Chief among the anti-slavery constitutionalists was one of my great heroes, John Quincy Adams. In a series of pamphlets and speeches written during his post-presidency Congressional service, Adams argued that the Constitution must be interpreted in light of the Declaration of Independence. Drawing on the writings of his father’s generation, he argued that it was the Declaration that created the American union and defined the terms of its legitimacy; the Constitution implemented its principles. Not only did sovereignty reside in the nation as a whole (rendering secession unconstitutional, of course), but that sovereignty was limited by the natural rights of man. The problems with the Articles of Confederation, he wrote,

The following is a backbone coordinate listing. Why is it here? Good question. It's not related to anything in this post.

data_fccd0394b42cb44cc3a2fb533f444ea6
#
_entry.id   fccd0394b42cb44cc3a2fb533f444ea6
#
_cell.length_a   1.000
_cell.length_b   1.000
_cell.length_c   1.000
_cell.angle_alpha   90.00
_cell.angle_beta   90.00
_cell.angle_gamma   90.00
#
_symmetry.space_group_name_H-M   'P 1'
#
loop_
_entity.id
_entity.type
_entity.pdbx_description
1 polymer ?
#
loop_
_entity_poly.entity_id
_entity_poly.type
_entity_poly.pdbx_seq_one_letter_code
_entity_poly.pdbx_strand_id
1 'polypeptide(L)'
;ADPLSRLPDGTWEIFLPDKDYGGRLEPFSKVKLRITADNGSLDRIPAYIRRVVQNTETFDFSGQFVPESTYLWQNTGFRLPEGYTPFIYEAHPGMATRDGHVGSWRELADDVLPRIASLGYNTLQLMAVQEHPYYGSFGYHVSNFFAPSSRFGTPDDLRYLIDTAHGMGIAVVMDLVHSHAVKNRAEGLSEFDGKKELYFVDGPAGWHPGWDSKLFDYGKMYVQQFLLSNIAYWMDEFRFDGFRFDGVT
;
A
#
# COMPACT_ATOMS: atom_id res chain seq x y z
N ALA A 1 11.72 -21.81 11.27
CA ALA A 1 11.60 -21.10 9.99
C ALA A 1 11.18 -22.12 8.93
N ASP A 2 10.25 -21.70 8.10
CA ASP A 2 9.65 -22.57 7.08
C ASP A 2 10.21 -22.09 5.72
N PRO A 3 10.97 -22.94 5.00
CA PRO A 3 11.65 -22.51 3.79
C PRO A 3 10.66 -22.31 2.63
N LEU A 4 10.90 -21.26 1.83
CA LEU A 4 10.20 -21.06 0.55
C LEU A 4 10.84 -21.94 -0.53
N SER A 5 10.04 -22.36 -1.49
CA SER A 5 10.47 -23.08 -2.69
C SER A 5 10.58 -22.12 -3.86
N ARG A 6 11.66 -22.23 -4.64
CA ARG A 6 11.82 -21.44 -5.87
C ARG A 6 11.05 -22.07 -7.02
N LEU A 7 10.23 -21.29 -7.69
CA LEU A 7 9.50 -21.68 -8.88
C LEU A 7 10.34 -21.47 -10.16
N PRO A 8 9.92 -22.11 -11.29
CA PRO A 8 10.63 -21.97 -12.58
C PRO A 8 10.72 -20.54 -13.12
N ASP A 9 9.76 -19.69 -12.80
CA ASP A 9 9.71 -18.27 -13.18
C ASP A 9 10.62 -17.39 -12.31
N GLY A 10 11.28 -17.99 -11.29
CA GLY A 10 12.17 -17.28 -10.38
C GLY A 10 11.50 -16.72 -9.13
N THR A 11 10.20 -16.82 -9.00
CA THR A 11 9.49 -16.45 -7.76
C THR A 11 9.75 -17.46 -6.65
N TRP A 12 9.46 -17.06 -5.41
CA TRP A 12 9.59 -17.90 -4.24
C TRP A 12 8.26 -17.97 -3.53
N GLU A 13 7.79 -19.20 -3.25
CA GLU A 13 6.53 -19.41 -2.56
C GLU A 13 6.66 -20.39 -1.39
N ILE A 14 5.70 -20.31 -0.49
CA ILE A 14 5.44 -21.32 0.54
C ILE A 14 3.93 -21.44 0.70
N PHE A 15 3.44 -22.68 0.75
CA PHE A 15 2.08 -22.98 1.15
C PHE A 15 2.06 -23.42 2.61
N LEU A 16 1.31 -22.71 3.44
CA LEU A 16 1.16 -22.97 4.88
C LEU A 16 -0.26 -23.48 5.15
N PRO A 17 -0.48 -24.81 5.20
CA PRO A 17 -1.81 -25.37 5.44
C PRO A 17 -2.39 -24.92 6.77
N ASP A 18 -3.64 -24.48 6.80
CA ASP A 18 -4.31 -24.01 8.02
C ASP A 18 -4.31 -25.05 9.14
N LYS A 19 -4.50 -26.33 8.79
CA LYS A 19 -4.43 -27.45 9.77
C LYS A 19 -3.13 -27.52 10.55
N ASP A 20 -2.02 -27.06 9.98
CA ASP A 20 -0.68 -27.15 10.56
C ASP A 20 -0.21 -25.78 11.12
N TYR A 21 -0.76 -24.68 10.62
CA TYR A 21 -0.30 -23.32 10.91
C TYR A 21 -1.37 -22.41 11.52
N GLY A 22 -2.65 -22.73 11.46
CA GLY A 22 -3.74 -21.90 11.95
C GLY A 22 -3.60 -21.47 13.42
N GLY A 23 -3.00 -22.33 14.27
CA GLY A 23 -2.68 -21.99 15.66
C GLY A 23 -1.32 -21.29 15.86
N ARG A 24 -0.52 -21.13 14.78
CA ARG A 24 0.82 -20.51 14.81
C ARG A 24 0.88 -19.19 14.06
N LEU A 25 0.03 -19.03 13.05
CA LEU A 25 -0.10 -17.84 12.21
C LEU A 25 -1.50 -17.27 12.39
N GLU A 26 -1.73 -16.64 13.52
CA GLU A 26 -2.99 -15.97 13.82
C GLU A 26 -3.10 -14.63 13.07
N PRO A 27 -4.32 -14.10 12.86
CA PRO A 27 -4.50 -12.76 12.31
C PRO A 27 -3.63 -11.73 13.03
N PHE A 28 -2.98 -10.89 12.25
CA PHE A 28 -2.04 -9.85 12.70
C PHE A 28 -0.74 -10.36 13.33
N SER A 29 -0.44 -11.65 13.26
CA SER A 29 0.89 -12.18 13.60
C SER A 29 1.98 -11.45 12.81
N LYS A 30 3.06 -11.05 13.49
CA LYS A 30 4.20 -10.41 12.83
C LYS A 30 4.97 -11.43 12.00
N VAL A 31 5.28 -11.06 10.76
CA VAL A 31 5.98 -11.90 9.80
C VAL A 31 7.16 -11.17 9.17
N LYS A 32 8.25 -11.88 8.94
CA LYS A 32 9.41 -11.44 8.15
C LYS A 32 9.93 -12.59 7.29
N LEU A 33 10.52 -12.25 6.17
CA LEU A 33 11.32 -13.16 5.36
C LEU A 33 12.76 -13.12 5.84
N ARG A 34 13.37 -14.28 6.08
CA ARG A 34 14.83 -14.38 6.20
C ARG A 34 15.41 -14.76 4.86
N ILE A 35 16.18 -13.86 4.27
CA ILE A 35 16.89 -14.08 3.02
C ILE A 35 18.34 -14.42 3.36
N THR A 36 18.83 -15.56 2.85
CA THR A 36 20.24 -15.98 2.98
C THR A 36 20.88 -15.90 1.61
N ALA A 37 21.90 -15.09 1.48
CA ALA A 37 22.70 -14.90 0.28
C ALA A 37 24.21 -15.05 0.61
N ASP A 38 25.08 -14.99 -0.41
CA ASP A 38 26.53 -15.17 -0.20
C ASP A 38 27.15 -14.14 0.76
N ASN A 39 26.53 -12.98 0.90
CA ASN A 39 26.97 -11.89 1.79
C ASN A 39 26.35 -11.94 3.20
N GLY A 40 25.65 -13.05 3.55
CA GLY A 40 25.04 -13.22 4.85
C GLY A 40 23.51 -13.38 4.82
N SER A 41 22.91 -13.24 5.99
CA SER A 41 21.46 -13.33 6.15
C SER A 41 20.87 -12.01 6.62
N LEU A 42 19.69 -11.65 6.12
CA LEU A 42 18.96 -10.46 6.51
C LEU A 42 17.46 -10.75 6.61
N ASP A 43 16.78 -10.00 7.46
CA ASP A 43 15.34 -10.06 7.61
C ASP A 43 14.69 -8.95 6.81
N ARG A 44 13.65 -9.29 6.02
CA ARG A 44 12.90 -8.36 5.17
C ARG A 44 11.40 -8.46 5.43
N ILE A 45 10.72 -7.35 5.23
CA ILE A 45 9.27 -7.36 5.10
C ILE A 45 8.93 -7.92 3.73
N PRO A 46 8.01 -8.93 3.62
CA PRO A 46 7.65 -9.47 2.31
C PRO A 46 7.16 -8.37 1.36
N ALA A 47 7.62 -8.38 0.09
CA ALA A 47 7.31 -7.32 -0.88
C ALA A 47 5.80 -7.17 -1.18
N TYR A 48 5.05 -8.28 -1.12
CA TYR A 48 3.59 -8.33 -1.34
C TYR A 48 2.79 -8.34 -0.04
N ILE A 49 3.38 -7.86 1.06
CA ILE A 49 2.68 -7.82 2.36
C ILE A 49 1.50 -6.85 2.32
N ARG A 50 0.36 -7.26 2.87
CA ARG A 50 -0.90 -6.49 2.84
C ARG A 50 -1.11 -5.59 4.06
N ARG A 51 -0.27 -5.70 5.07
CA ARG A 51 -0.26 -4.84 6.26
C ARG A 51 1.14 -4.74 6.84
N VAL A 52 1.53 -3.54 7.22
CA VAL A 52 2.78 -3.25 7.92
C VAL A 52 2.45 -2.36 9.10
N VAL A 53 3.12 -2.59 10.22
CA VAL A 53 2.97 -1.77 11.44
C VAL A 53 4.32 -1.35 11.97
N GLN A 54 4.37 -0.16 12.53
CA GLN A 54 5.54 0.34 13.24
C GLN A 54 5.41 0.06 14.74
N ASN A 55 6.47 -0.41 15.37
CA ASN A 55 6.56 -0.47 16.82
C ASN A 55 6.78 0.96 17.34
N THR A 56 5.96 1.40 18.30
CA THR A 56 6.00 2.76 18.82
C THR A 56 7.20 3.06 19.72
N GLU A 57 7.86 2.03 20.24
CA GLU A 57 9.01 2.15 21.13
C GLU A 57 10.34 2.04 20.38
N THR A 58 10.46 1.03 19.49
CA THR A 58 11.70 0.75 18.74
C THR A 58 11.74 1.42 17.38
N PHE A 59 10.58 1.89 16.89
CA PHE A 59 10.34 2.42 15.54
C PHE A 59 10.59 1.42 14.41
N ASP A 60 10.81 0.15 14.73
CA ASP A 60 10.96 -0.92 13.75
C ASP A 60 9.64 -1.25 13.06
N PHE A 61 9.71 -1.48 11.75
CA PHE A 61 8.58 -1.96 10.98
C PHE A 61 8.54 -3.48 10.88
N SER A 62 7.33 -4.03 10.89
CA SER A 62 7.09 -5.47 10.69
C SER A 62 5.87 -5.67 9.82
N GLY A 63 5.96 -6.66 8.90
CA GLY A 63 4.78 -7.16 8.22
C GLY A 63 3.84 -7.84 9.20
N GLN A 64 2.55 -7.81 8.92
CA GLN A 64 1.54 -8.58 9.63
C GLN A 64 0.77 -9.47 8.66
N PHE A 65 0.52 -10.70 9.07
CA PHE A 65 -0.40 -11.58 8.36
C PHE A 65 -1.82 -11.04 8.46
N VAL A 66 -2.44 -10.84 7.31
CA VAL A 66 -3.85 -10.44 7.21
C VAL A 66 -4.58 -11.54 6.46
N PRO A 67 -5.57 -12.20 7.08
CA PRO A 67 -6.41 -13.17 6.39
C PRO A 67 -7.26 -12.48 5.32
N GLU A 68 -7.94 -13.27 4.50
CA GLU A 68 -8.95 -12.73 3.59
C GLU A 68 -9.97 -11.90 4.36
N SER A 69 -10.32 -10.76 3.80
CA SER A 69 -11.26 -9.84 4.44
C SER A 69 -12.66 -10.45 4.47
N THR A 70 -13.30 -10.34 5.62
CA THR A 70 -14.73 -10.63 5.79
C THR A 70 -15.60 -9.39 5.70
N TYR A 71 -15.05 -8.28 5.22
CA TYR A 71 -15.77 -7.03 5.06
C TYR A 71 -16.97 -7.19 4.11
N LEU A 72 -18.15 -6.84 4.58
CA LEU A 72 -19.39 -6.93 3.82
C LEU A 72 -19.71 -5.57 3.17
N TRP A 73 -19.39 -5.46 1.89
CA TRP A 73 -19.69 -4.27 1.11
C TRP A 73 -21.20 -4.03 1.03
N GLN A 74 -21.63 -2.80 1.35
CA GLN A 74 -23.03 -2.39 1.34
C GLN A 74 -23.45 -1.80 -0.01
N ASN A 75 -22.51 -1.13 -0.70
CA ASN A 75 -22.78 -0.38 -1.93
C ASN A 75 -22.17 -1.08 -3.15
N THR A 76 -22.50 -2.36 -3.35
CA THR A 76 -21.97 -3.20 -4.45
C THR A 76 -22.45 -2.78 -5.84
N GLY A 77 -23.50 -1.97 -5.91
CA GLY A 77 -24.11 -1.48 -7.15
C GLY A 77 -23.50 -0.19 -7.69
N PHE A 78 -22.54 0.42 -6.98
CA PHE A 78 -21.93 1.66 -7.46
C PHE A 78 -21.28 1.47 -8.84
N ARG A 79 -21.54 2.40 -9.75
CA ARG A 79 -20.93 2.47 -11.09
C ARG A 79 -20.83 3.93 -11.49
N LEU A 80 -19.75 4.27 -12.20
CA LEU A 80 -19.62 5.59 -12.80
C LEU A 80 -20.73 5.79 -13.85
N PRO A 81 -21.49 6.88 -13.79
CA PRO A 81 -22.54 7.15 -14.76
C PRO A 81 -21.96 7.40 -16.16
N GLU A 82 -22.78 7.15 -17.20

arose out of a departure from the principles of the Declaration of Independence, and the substitution of state sovereignty instead of the constituent sovereignty of the people, as the foundation of the Revolution and of the Union. The war from the beginning had been, and yet was, a revolutionary popular war. The colonial governments never had possessed or pretended to claim sovereign power. Many of them had not even yet constituted themselves as independent States. The Declaration of Independence proclaims the natural rights of man, and the constituent power of the people to be the only sources of legitimate government. State sovereignty is a mere argument of power, without regard to right—a mere reproduction of the omnipotence of the British parliament in another form, and therefore not only inconsistent with, but directly in opposition to, the principles of the Declaration of independence.
Wednesday, January 15, 2014
Sandefur: "The Liberty Constitution, Or, What About Slavery?"
Check it out here. A taste: